Yesterday, I had the privilege of attending a lecture by the Israeli mountaineer Nadav Ben Yehuda. It was a profoundly thought-provoking and inspirational experience.
Just under two years ago Nadav made a literally life-saving decision on the roof of the world. The 24 year-old Israeli was three hundred meters away from achieving his life’s goal of becoming the youngest Israeli to summit Everest. To reach this point, he had been training for years and had just spent the past three months on Everest and tens of thousands of dollars.
Ben Yehuda told an enraptured audience how, with the summit literally in sight, he came across the inert form of a fellow climber, 49 year-old Aydin Irmak, a Muslim Turk, who he had befriended in the base camp. Irmak was lying barely conscious, without gloves or oxygen in the “Death Zone” of Everest. Once he noticed that Irmak was still alive, barely, he had a “moment of truth” where he needed to ask himself the question, was he ready to push life to the edge to reach the top of the world? Or did life itself matter more?
Nadav explained that this moment was a game changer and he had to make a decision. “It was a moment of happiness, of anger, of many things together,” Ben Yehuda said. If he chose to go to the summit, a person’s life would be lost. If he chose to go down, his summit would be lost, and it would be extremely unlikely that they would make it down alive, and two peoples lives might be lost. Nadav observed:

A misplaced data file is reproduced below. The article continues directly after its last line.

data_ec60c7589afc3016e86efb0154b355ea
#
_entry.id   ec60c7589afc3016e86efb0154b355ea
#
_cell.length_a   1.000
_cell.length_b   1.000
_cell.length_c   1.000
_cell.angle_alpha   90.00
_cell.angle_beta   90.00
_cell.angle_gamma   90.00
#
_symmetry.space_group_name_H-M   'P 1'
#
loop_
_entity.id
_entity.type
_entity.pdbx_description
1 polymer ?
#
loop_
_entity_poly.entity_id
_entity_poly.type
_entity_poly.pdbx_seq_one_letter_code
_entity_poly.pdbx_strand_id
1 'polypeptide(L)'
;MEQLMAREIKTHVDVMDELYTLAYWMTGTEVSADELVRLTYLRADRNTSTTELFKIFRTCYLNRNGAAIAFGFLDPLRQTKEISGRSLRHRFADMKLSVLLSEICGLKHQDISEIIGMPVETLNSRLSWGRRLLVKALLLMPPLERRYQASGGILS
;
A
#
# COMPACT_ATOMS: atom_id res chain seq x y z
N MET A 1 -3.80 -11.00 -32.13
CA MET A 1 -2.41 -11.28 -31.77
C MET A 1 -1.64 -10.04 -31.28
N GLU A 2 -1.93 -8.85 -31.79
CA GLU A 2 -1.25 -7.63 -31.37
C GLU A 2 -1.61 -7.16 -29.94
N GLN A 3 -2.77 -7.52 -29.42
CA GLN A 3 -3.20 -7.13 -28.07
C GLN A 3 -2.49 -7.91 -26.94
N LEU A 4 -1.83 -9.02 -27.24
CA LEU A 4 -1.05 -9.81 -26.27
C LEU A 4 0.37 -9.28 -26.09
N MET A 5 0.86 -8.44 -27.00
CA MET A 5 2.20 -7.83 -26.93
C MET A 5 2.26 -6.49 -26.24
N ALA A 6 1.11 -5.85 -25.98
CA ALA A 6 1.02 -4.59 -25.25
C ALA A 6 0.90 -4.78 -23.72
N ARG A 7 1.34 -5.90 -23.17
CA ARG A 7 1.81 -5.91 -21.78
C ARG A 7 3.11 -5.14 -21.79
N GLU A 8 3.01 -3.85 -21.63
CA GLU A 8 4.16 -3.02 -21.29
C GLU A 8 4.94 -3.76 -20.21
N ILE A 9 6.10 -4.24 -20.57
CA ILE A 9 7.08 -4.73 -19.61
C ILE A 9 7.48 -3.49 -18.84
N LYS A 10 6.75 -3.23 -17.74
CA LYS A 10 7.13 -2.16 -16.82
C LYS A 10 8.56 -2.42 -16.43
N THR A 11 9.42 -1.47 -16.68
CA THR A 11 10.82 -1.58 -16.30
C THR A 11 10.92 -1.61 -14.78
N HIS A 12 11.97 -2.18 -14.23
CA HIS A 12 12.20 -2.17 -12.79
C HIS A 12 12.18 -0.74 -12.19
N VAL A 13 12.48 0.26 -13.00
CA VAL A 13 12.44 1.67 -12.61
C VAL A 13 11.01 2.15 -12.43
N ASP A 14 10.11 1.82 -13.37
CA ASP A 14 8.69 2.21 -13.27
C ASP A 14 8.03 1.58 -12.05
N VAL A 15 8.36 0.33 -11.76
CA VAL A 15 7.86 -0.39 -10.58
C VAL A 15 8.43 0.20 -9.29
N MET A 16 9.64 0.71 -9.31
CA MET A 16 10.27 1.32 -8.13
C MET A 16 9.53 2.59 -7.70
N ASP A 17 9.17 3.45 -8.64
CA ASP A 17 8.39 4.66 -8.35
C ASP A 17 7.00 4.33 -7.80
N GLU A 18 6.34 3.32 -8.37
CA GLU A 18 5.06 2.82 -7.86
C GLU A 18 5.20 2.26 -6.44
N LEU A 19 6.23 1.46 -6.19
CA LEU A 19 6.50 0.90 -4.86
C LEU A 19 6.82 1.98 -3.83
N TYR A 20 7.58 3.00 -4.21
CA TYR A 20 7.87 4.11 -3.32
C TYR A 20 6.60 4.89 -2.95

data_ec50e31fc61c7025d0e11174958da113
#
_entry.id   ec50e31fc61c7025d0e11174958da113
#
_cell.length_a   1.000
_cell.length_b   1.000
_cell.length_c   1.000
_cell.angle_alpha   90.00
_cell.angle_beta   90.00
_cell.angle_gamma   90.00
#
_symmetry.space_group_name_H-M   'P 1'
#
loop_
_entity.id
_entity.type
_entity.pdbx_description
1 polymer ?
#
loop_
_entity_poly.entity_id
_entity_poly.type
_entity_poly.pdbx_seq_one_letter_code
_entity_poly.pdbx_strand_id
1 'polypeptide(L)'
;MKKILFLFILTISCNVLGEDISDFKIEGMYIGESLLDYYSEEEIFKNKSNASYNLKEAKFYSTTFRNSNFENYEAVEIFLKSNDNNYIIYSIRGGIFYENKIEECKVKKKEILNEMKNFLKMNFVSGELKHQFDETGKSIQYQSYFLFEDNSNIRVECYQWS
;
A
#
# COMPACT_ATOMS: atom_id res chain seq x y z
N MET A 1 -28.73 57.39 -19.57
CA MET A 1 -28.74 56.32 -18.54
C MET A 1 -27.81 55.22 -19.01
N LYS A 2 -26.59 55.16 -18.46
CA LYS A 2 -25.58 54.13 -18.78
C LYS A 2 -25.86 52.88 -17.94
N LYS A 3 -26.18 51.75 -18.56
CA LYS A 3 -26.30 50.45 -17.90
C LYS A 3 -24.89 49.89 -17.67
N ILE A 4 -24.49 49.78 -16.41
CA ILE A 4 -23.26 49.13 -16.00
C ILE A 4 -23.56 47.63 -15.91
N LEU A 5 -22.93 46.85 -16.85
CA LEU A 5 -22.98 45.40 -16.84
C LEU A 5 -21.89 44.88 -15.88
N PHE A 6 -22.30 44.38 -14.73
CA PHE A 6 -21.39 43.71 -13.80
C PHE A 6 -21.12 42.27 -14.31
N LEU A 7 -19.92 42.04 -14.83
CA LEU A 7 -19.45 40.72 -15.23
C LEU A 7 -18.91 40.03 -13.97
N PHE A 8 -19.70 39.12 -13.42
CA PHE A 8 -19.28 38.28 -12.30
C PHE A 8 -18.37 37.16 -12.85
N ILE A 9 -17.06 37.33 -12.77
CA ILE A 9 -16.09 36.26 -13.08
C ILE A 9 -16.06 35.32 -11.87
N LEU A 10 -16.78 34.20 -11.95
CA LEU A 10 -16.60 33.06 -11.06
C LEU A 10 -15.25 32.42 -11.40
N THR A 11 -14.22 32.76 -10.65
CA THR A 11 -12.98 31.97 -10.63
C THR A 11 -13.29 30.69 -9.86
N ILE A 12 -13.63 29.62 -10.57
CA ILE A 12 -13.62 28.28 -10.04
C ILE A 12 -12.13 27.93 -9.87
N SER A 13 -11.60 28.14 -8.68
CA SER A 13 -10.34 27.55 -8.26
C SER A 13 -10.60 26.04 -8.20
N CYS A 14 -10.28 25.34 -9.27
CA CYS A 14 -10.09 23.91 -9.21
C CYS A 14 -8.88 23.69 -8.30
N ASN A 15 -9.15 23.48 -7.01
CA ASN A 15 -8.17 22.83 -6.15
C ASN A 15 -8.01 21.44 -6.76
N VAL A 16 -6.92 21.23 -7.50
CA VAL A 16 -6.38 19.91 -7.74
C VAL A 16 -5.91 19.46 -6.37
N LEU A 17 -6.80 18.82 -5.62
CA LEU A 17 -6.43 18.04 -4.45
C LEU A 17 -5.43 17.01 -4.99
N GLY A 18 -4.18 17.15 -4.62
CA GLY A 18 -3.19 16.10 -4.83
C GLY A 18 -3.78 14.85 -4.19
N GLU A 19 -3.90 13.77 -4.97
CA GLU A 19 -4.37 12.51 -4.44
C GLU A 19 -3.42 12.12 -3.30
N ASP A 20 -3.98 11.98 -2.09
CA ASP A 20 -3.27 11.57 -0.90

The closer you get to the summit, you suffer more and more because you have that choice, and you hate the fact that you have that choice,” he said. “You always have a choice of your actions, there is always a choice.”
-Nadav Ben Yehuda
Nadav chose life!
Ben Yehuda reminds us that we all have a choice of our actions. The ethical cornerstone of Judaism is “freedom of choice.” Unlike other faiths, Judaism does not hold that one is “born into sin,” or that one is predestined to be either “dammed” or “saved”. The theological cornerstone of Judaism is that one is responsible for ones own actions. What one does in life, and how one treats other people and our planet is in our hands.
He mentioned that even in his darkest hours as he struggled down the mountain, a phenomenal feat that ultimately, after an epic 48 hour struggle to get to a helicopter evacuation spot, resulted in Aydin’s life being saved, that it was hope and the values he had been raised on, both as an Israeli and a combat soldier in a prestigious IDF unit that kept him alive.
Our religion teaches us, “Choose life” (Deuteronomy 30:19). The sanctity of life is paramount to both the State of Israel and the IDF, whose creed is never to leave wounded behind. Ben Yehuda observed that, “A person’s life, any person’s life, is more valuable than anything.” Tiny Israel, with all of its imperfections and surrounded by implacable foes, even in the most difficult times is always among the first to step up, from Haiti to the Philippines. Nadav reminded us all how we should value living and value each other.
Whoever saves a single life, it is as if he saved an entire world.”